Climate Change: The Co-occurrence of Droughts and Heatwaves in the Pearl River Basin
Increases in air temperature and changes in precipitation regimes caused by global warming lead to considerable variations in heatwaves and droughts, two of the most costly natural hazards for society. Droughts and heatwaves are mainly caused by large-scale abnormal weather systems. Meanwhile, the regional land-atmosphere interactions between droughts and heatwaves can enhance each other. Such co-occurrences of droughts and heatwaves are self-perpetuating and often associated with record-breaking drought-heatwave events.
The project aimed to investigate the changes, interactions, and impacts of the co-occurrence of droughts and heatwaves across the Pearl River Basin under the changing climate. The objectives of the study were three-fold: (1) to characterise the spatio-temporal changes in the duration, intensity and joint return period of the co-occurrence during the 21st century; (2) to analyse the sensitivity of land-atmosphere interactions to the development and evolution of the co-occurrence events under the changing climate, and; (3) to evaluate the impact of the co-occurrence, and humidity, on society.
Our results show that soil moisture, an important factor in droughts and the key to land-atmosphere interactions, decreased in the past half-century. The warming climate played a crucial role in soil moisture drying. Global climate models project continuously decreasing soil moisture over the 21st century under the Representative Concentration Pathway (RCP)2.6, RCP4.5, RCP6.0, and RCP8.5 scenarios.
Our numerical experiments based on the high-resolution Weather and Research Forecasting model show that the soil moisture deficit of the drought amplifies the heatwave during a drought-heatwave co-occurrence event via soil moisture-temperature coupling. The latent cooling is suppressed due to the low soil moisture, resulting in higher sensible heat which then warms the troposphere. The drought also self-amplifies through soil moisture-precipitation coupling as precipitation decreases in simulations with low soil moisture. The heatwave also affects soil moisture variations by changing land surface fluxes and precipitation fields. The increases in temperature lead to larger latent heat which further reduces soil moisture. The precipitation fields also tend to be more extreme under a hotter atmosphere.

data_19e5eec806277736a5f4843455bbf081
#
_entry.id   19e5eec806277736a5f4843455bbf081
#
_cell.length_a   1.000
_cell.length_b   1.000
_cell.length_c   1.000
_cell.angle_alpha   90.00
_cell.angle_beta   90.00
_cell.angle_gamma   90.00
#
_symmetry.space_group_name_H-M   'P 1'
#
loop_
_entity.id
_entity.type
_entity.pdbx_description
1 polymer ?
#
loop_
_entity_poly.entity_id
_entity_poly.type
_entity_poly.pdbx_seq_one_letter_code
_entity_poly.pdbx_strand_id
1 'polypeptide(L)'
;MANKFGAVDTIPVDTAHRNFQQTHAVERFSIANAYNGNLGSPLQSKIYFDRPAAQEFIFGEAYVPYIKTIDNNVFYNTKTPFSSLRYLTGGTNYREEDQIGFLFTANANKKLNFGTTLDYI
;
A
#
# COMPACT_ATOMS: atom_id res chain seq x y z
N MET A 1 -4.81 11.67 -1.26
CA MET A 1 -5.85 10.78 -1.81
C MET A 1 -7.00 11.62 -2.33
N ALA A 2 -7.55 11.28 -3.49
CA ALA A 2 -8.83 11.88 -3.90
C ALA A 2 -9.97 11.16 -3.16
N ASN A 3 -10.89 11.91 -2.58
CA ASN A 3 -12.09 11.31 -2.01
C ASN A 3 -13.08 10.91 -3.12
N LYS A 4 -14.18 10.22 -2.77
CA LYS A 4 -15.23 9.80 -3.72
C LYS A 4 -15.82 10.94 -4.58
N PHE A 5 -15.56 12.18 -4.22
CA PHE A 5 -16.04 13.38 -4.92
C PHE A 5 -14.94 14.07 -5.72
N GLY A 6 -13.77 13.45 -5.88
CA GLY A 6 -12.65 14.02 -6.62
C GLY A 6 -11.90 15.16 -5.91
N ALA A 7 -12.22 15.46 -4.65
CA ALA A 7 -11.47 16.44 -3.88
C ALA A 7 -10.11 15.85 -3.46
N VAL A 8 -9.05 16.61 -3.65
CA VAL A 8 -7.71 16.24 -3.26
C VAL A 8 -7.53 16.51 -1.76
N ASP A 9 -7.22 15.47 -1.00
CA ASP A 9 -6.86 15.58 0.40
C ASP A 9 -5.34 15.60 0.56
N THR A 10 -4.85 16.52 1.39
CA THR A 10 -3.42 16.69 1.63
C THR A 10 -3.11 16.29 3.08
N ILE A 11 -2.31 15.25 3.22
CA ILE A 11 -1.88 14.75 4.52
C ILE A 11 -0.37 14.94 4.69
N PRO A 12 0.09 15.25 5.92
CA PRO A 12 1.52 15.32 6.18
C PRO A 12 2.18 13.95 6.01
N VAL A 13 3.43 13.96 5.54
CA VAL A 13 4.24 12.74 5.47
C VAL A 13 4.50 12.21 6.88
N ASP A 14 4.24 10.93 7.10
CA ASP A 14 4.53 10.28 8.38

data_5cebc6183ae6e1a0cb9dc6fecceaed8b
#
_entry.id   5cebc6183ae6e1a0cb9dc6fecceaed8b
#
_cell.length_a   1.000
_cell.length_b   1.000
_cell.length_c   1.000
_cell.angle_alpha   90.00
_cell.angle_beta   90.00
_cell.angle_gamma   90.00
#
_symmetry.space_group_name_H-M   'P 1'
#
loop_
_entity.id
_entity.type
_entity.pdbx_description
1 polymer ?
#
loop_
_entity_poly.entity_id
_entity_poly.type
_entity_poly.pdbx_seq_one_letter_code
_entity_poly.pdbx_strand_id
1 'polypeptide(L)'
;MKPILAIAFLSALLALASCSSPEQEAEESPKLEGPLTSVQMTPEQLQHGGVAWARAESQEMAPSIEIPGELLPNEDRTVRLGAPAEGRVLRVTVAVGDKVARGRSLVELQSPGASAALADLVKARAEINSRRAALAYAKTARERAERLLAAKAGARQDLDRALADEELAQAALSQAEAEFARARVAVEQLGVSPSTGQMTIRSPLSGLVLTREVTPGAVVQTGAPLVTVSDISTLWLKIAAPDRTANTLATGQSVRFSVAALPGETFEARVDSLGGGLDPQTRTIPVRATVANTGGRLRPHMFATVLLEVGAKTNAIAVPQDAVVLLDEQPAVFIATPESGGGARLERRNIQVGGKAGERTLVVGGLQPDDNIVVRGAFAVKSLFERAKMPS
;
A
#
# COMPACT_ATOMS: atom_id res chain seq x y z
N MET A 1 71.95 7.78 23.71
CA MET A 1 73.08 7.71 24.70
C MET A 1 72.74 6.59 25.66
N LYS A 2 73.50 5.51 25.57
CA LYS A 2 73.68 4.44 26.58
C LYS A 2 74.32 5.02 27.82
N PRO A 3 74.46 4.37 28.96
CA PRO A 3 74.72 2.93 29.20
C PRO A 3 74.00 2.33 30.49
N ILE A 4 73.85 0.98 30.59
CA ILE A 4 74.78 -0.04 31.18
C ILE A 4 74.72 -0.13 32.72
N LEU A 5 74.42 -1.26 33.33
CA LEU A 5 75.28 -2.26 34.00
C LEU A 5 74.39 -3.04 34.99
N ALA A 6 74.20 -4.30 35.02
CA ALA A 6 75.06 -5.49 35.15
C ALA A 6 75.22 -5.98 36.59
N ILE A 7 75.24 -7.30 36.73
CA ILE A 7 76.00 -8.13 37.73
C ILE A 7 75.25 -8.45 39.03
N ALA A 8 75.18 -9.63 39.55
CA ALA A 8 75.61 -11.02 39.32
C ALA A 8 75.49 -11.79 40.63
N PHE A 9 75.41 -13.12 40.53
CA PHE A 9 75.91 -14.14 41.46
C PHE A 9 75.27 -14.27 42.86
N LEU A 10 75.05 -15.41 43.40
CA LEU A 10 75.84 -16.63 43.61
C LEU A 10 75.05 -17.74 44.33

Apparent temperature, the human-perceived equivalent temperature, is affected by changes in air temperature, humidity, and wind speed. With consideration to the changes in humidity and wind speed, heatwaves based on apparent temperature increase faster than those based on air temperature under global warming. The faster increases in apparent temperature imply that heatwaves will have a more significant impact on society when compared with previous studies that were based on air temperature only, e.g. labour capacity, temperature-related discomfort, stress, stroke, morbidity, and even mortality. Effective climate change mitigation efforts to achieve low-emission scenarios can considerably alleviate the faster increase in apparent temperature. As a result, the research outcomes of this project can help provide scientific knowledge to water management and public health agencies, enabling them to formulate and implement adaptation measures for climate change.
Co-occurrence of droughts and heat waves under the changing climate in the Pearl River Basin
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